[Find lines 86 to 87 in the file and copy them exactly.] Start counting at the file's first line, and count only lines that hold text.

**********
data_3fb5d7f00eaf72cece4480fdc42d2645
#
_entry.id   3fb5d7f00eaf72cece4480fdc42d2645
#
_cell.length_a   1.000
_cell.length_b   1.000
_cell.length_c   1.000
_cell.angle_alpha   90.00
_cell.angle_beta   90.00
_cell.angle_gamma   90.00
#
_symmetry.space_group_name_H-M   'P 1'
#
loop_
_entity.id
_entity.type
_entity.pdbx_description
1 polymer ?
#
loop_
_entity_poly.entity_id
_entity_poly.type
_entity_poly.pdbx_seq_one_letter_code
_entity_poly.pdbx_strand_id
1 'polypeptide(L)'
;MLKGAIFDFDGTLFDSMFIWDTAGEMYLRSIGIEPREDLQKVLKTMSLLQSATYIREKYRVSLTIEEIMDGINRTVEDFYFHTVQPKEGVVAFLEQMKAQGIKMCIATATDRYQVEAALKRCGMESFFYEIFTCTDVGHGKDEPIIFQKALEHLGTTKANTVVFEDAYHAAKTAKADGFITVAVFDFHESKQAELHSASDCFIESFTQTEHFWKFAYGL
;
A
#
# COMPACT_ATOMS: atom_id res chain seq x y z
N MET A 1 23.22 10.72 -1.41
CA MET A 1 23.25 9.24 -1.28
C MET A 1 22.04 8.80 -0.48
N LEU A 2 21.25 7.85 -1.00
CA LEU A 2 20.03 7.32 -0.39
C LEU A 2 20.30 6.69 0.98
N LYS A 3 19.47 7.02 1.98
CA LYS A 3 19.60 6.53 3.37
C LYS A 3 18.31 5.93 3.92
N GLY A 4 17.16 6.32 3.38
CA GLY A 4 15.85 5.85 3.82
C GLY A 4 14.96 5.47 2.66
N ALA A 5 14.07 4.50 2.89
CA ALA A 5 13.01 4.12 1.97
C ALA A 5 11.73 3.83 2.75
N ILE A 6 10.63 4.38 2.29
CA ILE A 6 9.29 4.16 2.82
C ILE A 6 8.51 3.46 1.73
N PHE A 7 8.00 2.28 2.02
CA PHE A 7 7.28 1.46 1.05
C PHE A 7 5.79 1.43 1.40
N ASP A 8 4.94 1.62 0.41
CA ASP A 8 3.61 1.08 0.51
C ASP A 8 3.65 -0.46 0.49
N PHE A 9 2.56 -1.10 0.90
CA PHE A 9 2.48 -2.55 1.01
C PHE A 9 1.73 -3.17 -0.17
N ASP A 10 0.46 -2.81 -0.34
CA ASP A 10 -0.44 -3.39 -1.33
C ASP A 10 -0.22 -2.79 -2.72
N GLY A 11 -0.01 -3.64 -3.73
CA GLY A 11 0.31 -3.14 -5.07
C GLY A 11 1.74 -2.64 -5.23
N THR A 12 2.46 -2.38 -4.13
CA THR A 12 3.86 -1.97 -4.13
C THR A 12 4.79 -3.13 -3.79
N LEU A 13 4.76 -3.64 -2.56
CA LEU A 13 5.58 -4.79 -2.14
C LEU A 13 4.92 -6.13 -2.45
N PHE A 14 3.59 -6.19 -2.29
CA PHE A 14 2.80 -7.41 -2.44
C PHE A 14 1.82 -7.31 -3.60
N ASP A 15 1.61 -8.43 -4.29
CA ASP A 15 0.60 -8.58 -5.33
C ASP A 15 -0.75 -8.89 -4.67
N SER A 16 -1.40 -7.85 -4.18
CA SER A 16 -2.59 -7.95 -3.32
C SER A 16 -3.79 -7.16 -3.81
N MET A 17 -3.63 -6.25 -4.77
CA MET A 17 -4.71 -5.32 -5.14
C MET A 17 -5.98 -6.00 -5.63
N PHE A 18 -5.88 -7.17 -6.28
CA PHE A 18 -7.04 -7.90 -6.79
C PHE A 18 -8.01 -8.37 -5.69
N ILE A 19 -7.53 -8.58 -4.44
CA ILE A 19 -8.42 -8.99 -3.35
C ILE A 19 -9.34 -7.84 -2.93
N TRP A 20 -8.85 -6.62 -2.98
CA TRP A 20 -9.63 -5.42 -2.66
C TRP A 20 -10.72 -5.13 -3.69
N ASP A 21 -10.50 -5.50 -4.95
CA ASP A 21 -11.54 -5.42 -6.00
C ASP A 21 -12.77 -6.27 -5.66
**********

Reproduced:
CA ILE A 19 -8.42 -8.99 -3.35
C ILE A 19 -9.34 -7.84 -2.93